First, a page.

Chapter

Moral Particularism, Thomism and Traditions

ROBERT P. GEORGE

in In Defense of Natural Law

Published in print February 1999 | ISBN: 9780198267713
Published online March 2012 | e-ISBN: 9780191683343 | DOI: http://dx.doi.org/10.1093/acprof:oso/9780198267713.003.0014
Moral Particularism, Thomism and Traditions

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This chapter considers Alasdair MacIntyre’s critique, from a Thomistic-Aristotelian perspective, of the mainstream of the liberal tradition in moral and political philosophy in his important book Whose Justice? Which Rationality? This chapter expresses concern on MacIntyre’s strong ‘particularism,’ (viz., his view of moral inquiry as not only ‘tradition-constitutive,’ but also ‘tradition-constituted’) which renders the idea of objective moral truth highly and unnecessarily problematic, and risks collapsing into a form of moral relativism. Certain modifications have been suggested of the view MacIntyre defends that would give ‘tradition’ its due moral analysis, yet avoid any strong relativist implications.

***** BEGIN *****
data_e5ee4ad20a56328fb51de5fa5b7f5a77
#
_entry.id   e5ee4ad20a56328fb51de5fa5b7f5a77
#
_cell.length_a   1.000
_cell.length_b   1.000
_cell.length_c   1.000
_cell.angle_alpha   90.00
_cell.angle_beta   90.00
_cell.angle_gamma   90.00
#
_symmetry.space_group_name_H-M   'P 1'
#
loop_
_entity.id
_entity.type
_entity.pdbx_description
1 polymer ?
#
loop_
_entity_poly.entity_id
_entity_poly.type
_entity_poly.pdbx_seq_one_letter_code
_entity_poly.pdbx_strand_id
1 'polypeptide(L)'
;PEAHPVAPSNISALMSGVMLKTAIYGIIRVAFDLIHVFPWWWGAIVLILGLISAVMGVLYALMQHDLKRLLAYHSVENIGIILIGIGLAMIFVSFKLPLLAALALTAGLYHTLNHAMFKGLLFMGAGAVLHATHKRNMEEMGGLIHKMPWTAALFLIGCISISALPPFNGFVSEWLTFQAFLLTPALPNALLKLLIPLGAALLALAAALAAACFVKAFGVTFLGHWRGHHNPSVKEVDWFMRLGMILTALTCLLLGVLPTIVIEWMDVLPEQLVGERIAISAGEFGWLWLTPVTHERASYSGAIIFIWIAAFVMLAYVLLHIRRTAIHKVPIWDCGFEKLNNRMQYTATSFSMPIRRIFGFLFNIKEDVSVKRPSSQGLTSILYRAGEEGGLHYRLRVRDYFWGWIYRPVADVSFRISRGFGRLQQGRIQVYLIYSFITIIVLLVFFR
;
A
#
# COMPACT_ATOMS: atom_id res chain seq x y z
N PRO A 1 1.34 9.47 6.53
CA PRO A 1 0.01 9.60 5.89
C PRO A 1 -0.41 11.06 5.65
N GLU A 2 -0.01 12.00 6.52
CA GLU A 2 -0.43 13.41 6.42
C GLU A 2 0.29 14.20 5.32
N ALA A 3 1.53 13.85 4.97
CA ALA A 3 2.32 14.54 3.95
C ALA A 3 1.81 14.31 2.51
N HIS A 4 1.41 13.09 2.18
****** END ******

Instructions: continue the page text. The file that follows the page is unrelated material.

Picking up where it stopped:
Keywords: Thomism; Aristotelianism; liberal tradition; particularism; moral relativism; Alasdair MacIntyre

Chapter.  4194 words. 

Subjects: Jurisprudence and Philosophy of Law

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